Hometown: Gun Barrel City, Texas
Current Town: Kansas City, Missouri
Q: Tell me about Columbus Day.
A: Columbus Day was originally written as a one act play back in 2006. In that version it was more of an experiment in tone and rhythm, a sort of language piece that explored two separate plot lines with a very strong lyric prose element. The first story; a History/English teacher at the end of his rope decides to hold his classroom hostage with a shotgun. The second story; a young woman with a history of physical, sexual and drug abuse fights for her unborn child. The stories were meant to move independently of each other in opposite directions but also maintain oddly familiar courses of action.
I had always felt that there was more to the play than just a pretty piece of prose so I recently built in a second act connecting the stories. The play now follows the young woman’s journey as she fights for custody of her unborn child against the father as well as Child Protective Services in the state of Texas. In the second act it is revealed that the teacher from the first act was her lover and that she is the reason he walked into the classroom with a shotgun.
The theme of the piece is very much “The inevitability of the human condition and that people never really change”
Q: What else are you working on now?
A: I am currently writing the book for a new musical called “LEATHERFACE, the Texas Chainsaw Musical” due to open late spring if legal can get their act together. I also have a piece on Post Traumatic Stress Disorder entitled “Little Atlas”
Q: Tell me, if you will, a story from your childhood that explains who you are as a writer or as a person.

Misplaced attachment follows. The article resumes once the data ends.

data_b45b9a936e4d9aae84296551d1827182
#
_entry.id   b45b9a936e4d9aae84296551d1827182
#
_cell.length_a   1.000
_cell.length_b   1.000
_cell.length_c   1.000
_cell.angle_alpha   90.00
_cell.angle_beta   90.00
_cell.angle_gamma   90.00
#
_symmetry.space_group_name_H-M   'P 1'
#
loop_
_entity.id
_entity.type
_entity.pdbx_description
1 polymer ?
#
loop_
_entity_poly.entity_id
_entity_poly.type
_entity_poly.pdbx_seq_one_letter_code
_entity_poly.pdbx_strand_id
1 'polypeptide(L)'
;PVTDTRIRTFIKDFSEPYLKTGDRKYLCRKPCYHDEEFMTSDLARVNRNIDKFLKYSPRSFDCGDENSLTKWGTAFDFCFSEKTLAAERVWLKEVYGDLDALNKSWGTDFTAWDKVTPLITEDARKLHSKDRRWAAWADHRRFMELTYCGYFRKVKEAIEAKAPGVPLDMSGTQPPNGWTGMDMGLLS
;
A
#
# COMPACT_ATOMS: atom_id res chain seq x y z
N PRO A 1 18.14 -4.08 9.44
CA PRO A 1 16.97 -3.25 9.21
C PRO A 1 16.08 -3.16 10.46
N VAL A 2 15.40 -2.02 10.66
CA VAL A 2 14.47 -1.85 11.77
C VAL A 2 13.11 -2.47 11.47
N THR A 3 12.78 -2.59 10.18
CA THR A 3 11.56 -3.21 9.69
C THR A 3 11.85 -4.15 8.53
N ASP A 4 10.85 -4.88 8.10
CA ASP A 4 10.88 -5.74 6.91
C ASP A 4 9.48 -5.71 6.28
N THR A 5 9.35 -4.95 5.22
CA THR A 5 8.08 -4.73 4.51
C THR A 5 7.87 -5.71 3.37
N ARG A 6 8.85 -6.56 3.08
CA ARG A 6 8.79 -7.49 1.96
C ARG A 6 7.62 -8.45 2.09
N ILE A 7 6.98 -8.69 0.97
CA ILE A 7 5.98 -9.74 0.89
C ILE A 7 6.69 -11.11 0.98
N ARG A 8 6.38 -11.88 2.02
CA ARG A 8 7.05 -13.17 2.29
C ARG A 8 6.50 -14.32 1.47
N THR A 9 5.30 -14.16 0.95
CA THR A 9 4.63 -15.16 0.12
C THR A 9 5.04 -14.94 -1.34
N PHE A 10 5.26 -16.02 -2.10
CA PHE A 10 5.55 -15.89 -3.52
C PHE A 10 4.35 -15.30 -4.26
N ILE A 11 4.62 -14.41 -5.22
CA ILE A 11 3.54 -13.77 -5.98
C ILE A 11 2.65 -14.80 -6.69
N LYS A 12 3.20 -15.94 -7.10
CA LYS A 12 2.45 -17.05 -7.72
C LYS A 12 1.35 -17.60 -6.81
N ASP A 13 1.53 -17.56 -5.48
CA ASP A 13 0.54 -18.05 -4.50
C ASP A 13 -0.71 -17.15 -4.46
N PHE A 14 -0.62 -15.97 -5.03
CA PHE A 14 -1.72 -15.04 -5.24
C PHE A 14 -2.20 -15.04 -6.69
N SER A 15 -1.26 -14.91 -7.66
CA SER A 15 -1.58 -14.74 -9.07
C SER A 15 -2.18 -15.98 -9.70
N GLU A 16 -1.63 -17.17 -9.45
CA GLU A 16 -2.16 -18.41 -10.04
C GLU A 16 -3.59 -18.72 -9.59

A: I grew up in a small town in East Texas. My family consisted of blue collar workers and white collar government contractors. So my youth was inundated with hauling hay in the summer or afternoon classes with my grandmother drilling the benefits of social etiquette into my rambunctious brain. During my years at school I never really sat at the same lunch table, I didn’t have a set group of friends. So even though I stood out among my peers, I was very much an observer. I feel this is where my need to tell other peoples stories came from.
Q: If you could change one thing about theater, what would it be?
A: I feel the establishment of the regional theatre in this country hurts us more than helps us. I feel we need to find a way to franchise the smaller venues so that live art is more accessible to the masses. It would employ more artist and drive ticket prices down to a more affordable cost.
Q: Who are or were your theatrical heroes?
A: DEAD AND GONE I have to go with Cliff Odets, August Wilson, Romulus Linney
ALIVE AND KICKING I would say Will Eno, Albee, McNally
Q: What kind of theater excites you?
A: I have become a fan of the “found” theatre spaces. Don’t get me wrong, I still like comfortable chairs and cocktails, but there is something very exciting and voyeuristic about watching a story unfold behind a gas station or in the basement of an old warehouse.
Q: What advice do you have for playwrights just starting out?
A: Playwriting is an exercise in patience, from the time an idea is born to the time it hits the stage may seem like an eternity. But I have learned things in this profession are exactly as long as they need to be. That goes for your work too; if you can describe your play in a paragraph, then it only needs to be a paragraph long.
Q: Plugs, please:
A: “Columbus Day” is premiering at The Living Room Theatre though the month of October in Kansas City MO Check out the website Thelivingroomkc.com
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